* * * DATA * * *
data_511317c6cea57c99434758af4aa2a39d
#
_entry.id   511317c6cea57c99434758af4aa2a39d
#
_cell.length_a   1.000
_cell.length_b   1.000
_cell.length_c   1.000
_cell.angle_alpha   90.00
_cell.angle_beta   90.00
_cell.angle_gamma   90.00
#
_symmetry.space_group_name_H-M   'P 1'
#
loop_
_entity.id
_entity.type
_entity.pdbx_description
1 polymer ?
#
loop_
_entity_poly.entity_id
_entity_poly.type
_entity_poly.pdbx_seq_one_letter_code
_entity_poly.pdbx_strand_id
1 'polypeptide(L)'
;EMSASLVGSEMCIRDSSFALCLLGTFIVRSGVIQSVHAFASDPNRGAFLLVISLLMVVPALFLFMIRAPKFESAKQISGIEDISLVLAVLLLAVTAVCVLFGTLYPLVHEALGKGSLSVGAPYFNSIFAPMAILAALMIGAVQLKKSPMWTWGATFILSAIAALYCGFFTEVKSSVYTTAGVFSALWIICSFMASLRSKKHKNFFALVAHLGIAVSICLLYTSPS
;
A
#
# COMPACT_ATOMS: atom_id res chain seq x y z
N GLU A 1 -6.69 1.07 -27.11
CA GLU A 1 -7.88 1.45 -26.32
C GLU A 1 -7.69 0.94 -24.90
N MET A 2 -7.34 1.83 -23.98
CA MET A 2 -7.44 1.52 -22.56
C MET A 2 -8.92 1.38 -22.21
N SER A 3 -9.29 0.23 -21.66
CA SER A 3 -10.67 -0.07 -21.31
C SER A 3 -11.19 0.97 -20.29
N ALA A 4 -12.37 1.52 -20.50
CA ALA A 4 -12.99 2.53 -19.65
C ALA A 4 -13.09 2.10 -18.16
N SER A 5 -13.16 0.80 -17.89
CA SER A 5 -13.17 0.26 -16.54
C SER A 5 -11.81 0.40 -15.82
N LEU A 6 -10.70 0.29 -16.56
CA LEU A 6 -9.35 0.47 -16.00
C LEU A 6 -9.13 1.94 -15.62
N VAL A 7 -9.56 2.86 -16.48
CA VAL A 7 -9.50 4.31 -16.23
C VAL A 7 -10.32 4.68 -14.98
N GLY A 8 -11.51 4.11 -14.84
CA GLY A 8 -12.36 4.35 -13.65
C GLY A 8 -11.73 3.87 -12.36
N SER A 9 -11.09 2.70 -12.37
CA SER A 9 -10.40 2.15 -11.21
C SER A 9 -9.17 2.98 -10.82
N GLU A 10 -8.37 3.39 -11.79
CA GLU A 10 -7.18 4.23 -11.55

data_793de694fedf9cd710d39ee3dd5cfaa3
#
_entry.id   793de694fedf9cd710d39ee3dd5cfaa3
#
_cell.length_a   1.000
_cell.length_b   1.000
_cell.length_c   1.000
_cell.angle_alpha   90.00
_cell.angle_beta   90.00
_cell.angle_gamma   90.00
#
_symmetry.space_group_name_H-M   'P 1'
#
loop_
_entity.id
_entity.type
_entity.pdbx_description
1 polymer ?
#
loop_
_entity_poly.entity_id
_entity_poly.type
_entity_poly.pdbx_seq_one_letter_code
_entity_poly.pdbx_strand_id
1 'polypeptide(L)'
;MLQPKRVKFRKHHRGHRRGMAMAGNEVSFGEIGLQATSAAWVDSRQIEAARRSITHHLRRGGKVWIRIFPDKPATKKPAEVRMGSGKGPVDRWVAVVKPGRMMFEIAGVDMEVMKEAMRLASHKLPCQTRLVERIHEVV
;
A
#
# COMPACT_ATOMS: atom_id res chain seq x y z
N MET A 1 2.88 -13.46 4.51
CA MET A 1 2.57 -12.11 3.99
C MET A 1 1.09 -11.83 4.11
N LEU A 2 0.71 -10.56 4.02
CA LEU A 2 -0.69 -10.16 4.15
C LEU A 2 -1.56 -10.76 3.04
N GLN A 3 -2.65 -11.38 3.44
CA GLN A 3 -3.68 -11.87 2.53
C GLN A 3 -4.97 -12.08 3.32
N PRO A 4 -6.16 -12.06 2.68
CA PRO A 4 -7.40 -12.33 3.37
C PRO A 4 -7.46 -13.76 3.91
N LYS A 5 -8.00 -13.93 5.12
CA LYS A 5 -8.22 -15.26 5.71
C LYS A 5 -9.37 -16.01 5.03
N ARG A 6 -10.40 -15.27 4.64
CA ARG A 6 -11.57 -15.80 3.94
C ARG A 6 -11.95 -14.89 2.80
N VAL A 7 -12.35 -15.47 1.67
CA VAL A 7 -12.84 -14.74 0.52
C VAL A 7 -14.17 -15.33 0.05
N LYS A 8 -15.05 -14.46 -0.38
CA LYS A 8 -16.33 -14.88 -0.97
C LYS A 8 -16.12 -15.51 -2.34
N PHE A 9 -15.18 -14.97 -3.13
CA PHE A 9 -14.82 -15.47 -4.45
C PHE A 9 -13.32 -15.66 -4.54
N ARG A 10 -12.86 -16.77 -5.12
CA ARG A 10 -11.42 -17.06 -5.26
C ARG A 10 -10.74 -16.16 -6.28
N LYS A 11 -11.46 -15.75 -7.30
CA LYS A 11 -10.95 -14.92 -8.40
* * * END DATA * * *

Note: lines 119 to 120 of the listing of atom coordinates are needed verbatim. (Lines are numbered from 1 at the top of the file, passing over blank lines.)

C ARG A 10 -10.74 -16.16 -6.28
N LYS A 11 -11.46 -15.75 -7.30